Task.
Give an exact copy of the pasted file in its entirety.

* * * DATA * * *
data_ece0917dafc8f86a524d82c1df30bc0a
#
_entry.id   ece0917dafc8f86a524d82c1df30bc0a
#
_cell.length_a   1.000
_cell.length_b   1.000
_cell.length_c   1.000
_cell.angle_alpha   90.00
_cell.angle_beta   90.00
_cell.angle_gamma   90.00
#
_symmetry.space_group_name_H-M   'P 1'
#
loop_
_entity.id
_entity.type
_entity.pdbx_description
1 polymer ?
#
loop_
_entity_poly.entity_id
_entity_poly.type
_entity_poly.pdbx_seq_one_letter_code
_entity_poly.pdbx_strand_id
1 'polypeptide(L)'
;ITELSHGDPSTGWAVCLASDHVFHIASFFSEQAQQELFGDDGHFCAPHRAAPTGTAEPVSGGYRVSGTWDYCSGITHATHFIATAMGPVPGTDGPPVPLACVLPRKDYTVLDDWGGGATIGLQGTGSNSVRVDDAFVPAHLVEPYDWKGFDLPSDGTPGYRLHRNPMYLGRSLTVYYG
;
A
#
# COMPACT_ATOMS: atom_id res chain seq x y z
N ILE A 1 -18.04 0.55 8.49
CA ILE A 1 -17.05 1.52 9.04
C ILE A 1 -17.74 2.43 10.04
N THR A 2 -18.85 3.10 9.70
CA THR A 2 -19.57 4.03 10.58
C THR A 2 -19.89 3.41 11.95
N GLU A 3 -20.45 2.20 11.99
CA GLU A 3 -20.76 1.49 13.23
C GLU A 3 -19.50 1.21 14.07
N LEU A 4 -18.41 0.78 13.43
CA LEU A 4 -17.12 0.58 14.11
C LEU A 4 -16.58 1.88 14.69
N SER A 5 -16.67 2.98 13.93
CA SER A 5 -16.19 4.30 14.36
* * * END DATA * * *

data_ece0917dafc8f86a524d82c1df30bc0a
#
_entry.id   ece0917dafc8f86a524d82c1df30bc0a
#
_cell.length_a   1.000
_cell.length_b   1.000
_cell.length_c   1.000
_cell.angle_alpha   90.00
_cell.angle_beta   90.00
_cell.angle_gamma   90.00
#
_symmetry.space_group_name_H-M   'P 1'
#
loop_
_entity.id
_entity.type
_entity.pdbx_description
1 polymer ?
#
loop_
_entity_poly.entity_id
_entity_poly.type
_entity_poly.pdbx_seq_one_letter_code
_entity_poly.pdbx_strand_id
1 'polypeptide(L)'
;ITELSHGDPSTGWAVCLASDHVFHIASFFSEQAQQELFGDDGHFCAPHRAAPTGTAEPVSGGYRVSGTWDYCSGITHATHFIATAMGPVPGTDGPPVPLACVLPRKDYTVLDDWGGGATIGLQGTGSNSVRVDDAFVPAHLVEPYDWKGFDLPSDGTPGYRLHRNPMYLGRSLTVYYG
;
A
#
# COMPACT_ATOMS: atom_id res chain seq x y z
N ILE A 1 -18.04 0.55 8.49
CA ILE A 1 -17.05 1.52 9.04
C ILE A 1 -17.74 2.43 10.04
N THR A 2 -18.85 3.10 9.70
CA THR A 2 -19.57 4.03 10.58
C THR A 2 -19.89 3.41 11.95
N GLU A 3 -20.45 2.20 11.99
CA GLU A 3 -20.76 1.49 13.23
C GLU A 3 -19.50 1.21 14.07
N LEU A 4 -18.41 0.78 13.43
CA LEU A 4 -17.12 0.58 14.11
C LEU A 4 -16.58 1.88 14.69
N SER A 5 -16.67 2.98 13.93
CA SER A 5 -16.19 4.30 14.36